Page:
Steven Greenhut, the Sacramento-based vice president of journalism at the Franklin Center for Government and Public Integrity, says Stockton’s bankruptcy filing is immoral.
“Suppose you go on a spending spree, purchasing luxury items on credit such as a vacation home and new cars,” he writes in City Journal. “Part of you knows the good times won’t last forever. Nevertheless, you decide to buy things you can’t afford, convincing yourself that you need and deserve them. In the process, you make some investments that don’t pan out. When ends don’t meet, you go to the bank and take out loans to pay off your older balances. Now deep in a financial hole, you hit upon a plan to climb out: simply default on your new loans by declaring bankruptcy and propose that the court let you do so without selling off most of those new toys you bought.”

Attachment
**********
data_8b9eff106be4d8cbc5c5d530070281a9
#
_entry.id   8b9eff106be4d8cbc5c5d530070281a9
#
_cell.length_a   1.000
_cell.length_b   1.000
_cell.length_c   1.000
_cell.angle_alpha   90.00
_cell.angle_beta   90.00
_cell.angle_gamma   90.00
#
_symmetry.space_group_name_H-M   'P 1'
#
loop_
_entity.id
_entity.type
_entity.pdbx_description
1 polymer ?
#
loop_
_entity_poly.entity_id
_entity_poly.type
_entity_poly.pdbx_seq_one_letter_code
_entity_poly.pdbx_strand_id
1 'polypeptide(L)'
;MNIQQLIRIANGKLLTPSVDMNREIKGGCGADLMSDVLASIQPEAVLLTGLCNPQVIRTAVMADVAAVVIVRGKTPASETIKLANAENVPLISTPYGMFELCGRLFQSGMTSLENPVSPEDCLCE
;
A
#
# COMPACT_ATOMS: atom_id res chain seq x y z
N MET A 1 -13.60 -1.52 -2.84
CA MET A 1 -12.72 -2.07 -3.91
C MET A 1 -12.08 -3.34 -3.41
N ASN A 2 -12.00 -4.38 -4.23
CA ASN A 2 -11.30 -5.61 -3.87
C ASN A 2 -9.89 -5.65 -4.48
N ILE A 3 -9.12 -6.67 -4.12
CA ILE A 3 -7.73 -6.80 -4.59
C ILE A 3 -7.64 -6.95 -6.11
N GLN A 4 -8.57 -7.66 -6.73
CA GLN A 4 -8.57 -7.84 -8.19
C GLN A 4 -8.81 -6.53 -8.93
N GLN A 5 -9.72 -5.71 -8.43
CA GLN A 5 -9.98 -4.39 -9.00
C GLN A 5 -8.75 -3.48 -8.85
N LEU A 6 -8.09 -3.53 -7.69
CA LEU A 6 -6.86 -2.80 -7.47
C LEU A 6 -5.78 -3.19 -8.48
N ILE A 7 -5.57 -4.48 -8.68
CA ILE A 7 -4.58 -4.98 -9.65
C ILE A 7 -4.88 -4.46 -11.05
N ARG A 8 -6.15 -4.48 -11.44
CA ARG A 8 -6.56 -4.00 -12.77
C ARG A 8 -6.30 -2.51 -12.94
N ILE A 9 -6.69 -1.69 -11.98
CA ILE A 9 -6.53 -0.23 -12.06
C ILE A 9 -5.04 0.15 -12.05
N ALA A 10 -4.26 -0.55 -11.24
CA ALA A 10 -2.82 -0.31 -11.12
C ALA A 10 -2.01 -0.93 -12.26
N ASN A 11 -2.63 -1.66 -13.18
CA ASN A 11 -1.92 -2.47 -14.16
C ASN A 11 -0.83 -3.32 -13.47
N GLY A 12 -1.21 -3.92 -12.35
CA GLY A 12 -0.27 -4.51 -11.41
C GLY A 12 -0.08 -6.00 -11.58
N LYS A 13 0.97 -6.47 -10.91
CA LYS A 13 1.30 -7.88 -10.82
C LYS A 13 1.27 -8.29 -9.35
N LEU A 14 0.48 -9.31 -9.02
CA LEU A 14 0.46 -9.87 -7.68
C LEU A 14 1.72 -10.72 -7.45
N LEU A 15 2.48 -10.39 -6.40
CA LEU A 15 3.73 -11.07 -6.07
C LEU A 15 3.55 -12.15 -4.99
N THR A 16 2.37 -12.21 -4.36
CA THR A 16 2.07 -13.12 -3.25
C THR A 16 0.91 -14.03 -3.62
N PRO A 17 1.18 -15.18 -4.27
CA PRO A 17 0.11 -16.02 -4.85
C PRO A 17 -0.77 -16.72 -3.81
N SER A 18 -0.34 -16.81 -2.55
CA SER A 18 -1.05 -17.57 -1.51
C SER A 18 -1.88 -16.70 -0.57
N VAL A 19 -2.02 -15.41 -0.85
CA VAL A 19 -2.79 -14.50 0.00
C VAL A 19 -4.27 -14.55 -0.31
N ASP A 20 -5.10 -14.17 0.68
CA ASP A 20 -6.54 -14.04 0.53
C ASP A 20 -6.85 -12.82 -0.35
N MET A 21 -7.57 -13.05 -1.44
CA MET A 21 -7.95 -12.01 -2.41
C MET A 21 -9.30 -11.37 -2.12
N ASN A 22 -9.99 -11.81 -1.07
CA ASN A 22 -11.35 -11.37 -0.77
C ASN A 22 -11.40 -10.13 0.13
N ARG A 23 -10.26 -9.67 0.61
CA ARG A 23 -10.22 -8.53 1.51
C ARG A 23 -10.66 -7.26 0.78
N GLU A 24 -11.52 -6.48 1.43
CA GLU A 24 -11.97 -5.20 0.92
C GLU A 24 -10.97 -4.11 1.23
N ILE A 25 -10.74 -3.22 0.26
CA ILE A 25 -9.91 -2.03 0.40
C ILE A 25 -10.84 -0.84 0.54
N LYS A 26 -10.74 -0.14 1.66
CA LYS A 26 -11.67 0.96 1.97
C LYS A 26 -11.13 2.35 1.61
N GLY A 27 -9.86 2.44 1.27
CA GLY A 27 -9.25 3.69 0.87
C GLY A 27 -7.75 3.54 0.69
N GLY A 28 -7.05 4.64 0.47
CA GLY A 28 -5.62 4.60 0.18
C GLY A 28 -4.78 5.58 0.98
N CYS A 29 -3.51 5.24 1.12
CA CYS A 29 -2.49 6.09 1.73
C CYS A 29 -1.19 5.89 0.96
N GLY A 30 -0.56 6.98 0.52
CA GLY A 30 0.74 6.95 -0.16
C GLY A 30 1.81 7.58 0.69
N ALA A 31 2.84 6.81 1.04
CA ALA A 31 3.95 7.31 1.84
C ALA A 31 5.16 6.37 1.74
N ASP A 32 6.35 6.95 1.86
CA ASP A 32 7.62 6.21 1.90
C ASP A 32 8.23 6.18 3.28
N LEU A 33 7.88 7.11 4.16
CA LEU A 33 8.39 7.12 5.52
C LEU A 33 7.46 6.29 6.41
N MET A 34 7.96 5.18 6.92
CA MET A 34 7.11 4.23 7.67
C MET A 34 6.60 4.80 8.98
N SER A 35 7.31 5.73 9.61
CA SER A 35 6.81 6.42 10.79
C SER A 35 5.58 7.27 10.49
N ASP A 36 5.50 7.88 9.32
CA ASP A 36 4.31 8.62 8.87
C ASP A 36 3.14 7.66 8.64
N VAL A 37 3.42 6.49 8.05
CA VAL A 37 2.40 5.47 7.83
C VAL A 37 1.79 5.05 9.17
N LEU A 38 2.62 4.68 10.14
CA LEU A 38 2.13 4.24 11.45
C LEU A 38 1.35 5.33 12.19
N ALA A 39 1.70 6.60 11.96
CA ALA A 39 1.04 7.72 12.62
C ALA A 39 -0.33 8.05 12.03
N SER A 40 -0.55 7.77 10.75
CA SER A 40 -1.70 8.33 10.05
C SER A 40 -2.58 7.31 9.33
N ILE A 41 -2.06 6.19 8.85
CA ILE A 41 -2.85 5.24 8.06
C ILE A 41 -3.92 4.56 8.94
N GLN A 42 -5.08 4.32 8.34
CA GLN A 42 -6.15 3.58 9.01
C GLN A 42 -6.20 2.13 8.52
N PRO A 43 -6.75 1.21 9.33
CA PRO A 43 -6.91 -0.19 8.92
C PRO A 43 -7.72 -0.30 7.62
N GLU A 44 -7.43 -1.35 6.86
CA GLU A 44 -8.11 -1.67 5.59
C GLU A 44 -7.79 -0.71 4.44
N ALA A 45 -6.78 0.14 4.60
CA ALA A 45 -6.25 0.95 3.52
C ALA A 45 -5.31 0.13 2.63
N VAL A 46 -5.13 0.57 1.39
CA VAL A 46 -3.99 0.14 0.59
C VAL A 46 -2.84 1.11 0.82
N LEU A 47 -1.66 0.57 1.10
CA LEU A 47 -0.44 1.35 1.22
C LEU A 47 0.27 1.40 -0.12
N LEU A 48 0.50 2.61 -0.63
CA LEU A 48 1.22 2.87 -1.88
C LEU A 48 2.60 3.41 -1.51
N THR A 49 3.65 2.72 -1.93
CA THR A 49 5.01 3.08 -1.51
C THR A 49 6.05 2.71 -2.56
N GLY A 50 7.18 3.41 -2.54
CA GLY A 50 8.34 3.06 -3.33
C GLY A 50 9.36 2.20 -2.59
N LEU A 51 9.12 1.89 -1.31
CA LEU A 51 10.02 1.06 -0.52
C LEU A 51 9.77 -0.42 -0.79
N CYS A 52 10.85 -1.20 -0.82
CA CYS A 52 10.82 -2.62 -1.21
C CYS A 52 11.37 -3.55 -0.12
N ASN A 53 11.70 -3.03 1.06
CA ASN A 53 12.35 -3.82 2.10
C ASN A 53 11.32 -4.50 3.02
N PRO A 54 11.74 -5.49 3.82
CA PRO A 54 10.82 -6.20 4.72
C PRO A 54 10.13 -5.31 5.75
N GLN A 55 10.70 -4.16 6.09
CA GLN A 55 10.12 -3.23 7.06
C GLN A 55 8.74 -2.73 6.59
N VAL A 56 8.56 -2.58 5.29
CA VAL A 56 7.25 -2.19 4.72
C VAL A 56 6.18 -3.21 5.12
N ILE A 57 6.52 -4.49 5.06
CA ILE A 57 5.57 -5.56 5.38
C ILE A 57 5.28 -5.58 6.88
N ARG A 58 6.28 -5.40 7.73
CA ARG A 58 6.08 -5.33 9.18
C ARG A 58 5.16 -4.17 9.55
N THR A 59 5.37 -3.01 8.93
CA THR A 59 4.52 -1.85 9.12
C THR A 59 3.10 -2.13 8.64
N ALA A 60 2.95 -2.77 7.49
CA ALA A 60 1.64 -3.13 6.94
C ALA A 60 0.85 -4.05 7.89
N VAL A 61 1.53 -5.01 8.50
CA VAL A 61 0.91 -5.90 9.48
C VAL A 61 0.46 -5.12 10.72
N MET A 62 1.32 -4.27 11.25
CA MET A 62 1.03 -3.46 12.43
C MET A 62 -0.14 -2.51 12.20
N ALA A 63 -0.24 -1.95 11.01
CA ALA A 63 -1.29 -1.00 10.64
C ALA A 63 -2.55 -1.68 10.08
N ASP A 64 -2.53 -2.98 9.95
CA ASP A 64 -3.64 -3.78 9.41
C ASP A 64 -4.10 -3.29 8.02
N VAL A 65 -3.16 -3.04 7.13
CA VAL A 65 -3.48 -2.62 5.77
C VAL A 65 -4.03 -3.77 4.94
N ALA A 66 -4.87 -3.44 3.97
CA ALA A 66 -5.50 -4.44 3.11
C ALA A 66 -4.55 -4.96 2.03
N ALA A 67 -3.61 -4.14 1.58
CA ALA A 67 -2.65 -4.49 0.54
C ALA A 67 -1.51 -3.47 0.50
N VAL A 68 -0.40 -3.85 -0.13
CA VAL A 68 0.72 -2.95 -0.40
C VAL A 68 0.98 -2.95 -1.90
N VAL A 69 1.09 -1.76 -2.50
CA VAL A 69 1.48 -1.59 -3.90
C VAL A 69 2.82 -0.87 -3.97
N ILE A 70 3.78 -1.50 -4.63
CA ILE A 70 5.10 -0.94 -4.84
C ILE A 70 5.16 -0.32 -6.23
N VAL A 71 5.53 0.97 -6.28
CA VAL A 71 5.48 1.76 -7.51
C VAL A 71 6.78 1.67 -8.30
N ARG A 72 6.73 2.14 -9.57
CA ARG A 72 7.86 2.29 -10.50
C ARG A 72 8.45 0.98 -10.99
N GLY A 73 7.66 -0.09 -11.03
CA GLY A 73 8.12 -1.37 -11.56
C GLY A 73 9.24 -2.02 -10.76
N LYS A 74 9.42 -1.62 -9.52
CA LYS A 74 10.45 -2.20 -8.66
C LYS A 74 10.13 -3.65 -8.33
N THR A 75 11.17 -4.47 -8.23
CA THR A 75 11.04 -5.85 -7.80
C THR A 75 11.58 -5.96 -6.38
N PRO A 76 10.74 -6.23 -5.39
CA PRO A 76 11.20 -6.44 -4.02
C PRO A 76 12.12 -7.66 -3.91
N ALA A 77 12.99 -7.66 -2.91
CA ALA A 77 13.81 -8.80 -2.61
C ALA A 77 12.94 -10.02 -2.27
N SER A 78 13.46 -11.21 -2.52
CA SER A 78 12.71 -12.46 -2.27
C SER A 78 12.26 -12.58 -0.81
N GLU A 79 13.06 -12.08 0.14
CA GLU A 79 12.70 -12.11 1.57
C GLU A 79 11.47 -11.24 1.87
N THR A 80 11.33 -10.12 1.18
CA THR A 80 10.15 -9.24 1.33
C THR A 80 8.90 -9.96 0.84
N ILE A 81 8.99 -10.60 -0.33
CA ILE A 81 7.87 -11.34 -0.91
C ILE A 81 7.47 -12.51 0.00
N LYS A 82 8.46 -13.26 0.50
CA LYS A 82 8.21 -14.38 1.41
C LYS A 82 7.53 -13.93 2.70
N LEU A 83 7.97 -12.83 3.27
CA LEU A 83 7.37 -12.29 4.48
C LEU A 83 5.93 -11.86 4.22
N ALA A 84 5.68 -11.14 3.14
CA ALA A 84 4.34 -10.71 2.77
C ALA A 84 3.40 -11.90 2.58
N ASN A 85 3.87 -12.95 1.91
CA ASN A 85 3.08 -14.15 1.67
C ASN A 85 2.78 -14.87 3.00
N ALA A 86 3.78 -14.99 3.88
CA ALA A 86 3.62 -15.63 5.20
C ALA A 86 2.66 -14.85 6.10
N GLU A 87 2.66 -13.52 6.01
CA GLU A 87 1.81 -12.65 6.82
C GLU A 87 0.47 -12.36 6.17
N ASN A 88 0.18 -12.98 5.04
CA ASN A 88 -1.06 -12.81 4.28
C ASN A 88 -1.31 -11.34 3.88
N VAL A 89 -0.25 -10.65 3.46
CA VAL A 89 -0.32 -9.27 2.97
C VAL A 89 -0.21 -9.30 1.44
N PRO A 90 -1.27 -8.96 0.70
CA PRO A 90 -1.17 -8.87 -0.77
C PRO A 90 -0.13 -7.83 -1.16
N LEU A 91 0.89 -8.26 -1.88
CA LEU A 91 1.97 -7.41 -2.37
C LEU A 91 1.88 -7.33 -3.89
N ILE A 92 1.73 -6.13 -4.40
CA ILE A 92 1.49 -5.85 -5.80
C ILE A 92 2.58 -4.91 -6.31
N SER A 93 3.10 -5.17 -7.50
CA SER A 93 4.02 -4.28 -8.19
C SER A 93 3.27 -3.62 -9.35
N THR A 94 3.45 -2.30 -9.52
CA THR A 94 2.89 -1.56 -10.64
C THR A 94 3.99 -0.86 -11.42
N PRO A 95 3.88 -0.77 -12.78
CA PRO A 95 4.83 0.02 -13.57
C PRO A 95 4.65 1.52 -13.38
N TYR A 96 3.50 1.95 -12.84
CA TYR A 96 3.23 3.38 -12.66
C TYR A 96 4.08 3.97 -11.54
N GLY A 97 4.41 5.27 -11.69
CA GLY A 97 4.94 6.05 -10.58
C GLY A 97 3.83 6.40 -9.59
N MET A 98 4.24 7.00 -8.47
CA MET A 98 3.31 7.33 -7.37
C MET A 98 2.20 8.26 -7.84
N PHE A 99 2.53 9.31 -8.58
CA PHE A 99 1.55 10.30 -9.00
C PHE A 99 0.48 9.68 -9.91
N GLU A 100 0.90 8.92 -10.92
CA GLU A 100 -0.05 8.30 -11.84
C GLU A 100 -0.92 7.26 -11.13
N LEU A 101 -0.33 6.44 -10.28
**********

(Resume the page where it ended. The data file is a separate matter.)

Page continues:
This comparison is simplistic. A free-spending person has only himself to blame. The city was fiscally devastated by the foreclosure crisis — which, incidentally, was caused in large part by Wall Street. A city also has statutory obligations to protect its citizens’ safety. A city with a violent crime rate in the top 10 nationwide cannot cut its police force to the point of anarchy. On top of that, it must, by law, balance its budgets every year. If the lifeblood of its core functions is going to debt, the debt must be restructured.
All of these factors are omitted from Greenhut’s invidious analogy. As is suffering. His free-spending person never pays for his foolishness. Stockton is paing dearly in everything from international ridicule to record homicides.